Top Ten Most Frustrating Disorders in Vet Medicine: One Veterinarian’s Short List

Patty Khuly
10 Most Frustrating DisordersWhen do you resort to calling
or emailing your veterinarian?

I got to thinking about this topic after answering the third email of the week on the subject of the saddle thrombus –– a devastating disease in cats. Turns out some veterinary issues are more likely to elicit email correspondence than others. Which is, more than likely, directly proportional to the degree of frustration their owners experience.

With that in mind, I scoured ten years worth of email archives to create a short list of diseases pet owners tend to send stressed out emails about. These, I concluded, must be the most frustrating disorders pet owners commonly confront:

#1 Saddle thrombus

Though, on average, I’m presented with only one or so saddle thrombus patient a year, this deadly disease manages to make its way into my email inbox with astonishing regularity. I believe it’s a testament to the terrible toll this sickness takes on an owner’s psyche that they feel the need to discuss it with someone other than their own veterinarian.

#2 Ear hematoma

There must be a hundred common ways to treat this frustrating problem. It happens when blood fills the spaces between the cartilages of a pet’s earflap, creating an annoying, balloon-like ear. Though not painful, it’s immensely irritating to most patients. The fact that it takes a long time and sometimes a variety of methods to resolve it makes it even more maddening (for veterinarians, too!).

#3 Obesity

You’d think it would be easy to explain to an owner that a fat pet needs fewer calories and more exercise, but you’d be wrong. This is one area for which owners need lots of explanation, support and patience from veterinarians. The endless questions actually led me to develop an app to help pet owners tackle this problem.

#4 Vocalization

When cats meow excessively and dogs bark non-stop, pet owners tend to get perturbed. And when they realize just how difficult it is to get them sorted out, they turn to the internet. Wish I had more to offer than, “You need to hire a competent behavior professional who can evaluate your pet and arrive at a positive plan of action while maintaining realistic expectations.”

#5 Anesthesia and sedation

It’s not a disorder, of course, but I get so many questions from angst-ridden pet owners on the subject of anesthesia and sedation (especially for routine procedures, travel, fireworks and storms!) that I often find myself overwhelmed. Luckily, I’ve written so much on these issues over the years that I’ve got plenty of original sources to reference in my replies.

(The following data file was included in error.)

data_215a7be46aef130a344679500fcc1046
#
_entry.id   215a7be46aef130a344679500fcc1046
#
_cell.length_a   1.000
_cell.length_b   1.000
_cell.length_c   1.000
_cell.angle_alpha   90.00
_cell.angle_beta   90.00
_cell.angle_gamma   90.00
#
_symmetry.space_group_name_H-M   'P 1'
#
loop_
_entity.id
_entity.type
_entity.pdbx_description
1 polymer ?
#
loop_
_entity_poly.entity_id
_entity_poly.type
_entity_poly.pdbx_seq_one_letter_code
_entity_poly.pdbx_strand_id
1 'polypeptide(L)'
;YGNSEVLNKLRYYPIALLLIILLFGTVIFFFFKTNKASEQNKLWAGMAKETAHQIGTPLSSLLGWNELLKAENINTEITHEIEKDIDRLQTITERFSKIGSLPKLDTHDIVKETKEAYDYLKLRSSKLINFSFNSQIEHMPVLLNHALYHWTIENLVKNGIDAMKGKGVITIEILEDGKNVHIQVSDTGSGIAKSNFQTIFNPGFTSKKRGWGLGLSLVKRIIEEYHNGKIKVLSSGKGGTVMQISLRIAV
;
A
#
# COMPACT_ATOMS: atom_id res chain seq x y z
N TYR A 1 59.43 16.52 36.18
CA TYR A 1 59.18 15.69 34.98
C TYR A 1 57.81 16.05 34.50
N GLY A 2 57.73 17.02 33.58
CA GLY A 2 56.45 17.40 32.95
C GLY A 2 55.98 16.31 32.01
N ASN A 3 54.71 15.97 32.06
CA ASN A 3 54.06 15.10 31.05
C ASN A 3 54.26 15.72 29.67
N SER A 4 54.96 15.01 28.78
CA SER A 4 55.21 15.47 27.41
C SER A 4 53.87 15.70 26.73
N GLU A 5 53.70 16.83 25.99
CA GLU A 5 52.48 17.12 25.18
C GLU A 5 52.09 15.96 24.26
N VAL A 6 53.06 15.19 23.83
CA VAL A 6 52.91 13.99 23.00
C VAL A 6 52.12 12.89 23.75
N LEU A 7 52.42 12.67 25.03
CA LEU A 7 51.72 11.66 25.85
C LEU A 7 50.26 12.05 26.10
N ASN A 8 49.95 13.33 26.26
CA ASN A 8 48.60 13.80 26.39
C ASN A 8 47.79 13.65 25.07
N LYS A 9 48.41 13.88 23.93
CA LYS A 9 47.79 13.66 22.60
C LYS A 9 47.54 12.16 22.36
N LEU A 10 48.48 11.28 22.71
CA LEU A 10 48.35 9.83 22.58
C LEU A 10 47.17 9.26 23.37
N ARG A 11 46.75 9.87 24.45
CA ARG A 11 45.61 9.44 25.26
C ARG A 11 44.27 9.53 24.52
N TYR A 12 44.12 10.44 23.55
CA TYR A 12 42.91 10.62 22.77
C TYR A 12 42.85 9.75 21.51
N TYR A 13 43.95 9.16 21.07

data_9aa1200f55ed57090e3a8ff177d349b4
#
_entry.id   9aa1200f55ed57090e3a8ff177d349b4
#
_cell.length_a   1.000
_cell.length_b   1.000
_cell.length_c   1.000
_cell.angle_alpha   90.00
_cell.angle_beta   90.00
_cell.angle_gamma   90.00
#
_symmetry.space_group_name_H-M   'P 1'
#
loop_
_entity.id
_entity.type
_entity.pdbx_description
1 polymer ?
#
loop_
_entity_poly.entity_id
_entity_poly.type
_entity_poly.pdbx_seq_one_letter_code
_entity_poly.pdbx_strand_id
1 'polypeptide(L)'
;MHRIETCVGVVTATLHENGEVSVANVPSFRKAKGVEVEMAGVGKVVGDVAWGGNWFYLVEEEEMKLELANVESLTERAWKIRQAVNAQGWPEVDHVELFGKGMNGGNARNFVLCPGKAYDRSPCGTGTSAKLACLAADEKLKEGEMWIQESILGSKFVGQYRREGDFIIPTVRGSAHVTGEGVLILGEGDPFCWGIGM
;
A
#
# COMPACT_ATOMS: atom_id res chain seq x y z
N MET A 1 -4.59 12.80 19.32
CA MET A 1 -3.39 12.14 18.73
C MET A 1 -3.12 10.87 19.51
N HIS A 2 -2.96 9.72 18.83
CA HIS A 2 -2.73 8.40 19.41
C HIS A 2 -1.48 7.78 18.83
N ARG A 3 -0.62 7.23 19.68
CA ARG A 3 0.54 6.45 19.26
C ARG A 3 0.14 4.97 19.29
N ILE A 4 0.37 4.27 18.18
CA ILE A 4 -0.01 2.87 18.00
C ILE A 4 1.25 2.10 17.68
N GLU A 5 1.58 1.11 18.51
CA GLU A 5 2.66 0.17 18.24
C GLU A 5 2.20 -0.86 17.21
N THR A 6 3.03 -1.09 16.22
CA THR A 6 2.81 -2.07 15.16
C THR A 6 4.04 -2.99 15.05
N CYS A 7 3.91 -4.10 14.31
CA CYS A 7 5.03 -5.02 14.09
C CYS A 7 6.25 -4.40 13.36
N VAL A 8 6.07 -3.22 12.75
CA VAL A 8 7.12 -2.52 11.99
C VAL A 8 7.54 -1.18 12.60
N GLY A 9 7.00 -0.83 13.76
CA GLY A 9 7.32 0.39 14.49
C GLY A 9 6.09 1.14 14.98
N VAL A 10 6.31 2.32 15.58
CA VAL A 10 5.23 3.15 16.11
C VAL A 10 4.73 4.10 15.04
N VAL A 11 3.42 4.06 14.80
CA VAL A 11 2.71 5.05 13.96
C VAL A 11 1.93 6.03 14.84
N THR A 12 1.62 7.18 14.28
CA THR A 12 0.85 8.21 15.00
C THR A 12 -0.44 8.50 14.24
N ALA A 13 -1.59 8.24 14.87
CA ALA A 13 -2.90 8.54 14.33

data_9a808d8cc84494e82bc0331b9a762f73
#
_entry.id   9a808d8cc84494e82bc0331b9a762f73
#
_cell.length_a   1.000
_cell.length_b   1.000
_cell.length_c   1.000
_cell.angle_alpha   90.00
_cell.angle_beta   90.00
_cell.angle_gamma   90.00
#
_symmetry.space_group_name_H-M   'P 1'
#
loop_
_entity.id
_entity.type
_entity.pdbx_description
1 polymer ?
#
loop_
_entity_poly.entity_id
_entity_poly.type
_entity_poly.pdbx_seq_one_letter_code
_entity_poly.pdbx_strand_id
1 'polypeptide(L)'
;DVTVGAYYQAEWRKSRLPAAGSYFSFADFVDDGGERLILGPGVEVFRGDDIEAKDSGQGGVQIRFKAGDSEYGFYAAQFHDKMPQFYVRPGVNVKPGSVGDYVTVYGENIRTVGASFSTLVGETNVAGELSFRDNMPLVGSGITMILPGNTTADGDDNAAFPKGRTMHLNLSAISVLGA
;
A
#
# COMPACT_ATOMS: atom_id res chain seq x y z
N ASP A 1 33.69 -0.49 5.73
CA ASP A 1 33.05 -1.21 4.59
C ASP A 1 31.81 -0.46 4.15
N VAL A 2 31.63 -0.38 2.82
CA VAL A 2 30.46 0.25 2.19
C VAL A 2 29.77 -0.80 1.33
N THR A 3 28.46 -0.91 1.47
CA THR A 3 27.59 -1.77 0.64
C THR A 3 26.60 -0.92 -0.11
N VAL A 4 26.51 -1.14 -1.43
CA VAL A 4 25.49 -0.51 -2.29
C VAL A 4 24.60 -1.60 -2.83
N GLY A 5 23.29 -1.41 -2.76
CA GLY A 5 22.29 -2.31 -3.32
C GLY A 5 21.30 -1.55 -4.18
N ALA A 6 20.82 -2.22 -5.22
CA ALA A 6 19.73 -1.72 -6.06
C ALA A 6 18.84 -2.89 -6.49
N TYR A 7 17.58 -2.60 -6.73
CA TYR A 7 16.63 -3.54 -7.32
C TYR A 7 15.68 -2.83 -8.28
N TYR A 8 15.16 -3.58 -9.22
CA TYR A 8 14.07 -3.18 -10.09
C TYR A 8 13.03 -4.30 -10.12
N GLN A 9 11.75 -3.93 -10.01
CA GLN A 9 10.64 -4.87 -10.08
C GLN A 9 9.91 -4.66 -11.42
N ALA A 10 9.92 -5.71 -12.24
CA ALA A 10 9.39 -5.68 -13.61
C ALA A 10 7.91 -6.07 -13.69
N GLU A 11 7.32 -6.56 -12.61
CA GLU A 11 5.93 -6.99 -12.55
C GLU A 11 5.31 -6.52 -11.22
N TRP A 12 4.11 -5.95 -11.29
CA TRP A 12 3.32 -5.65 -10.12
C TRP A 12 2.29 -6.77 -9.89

#6 Inappropriate elimination

There’s perhaps nothing more annoyingly stressful than a dog or cat who won’t urinate and/or defecate where you think he should. The fact that there are as many individual permutations of this problem as there are patients makes this an especially troublesome condition for pet owners to manage.

#7 Aggression

Dominant behavior, “love biting,” predatory violence, inter-pet aggression, they’re all on the list of things that make pet owners stress –– for good reason!

#8 Noise phobia

During the summer, I get more emails on this than on any other issue. Whether it’s thunderstorms or fireworks in question, the anxiety of noise phobia is a fraught enough issue that dog owners, in particular, feel compelled to email me.

#9 Allergic skin disease

Any kind of skin disease where itchiness or hairlessness results is a common source of complaints and reasonable grounds for veterinary interrogation –– online or otherwise.

#10 Anal sacculitis

Also called “anal sacs,” these nasty little glands can cause significant discomfort when they become inflamed. This disease process, called “anal sacculitis,” has a way of yielding much in the way of electronic communication whenever it flares up:

“Apart from having them squeezed all the time, what should I do to keep my pet from leaking, licking and scooting? They just smell SO bad!”

Wish I had a good answer. Indeed, the fact that I don’t probably explains why I receive this kind of correspondence to begin with. After all, I’d be unlikely to receive questions like this one if other veterinarians had fared any better with the answers. It would seem that some disorders dog us all.

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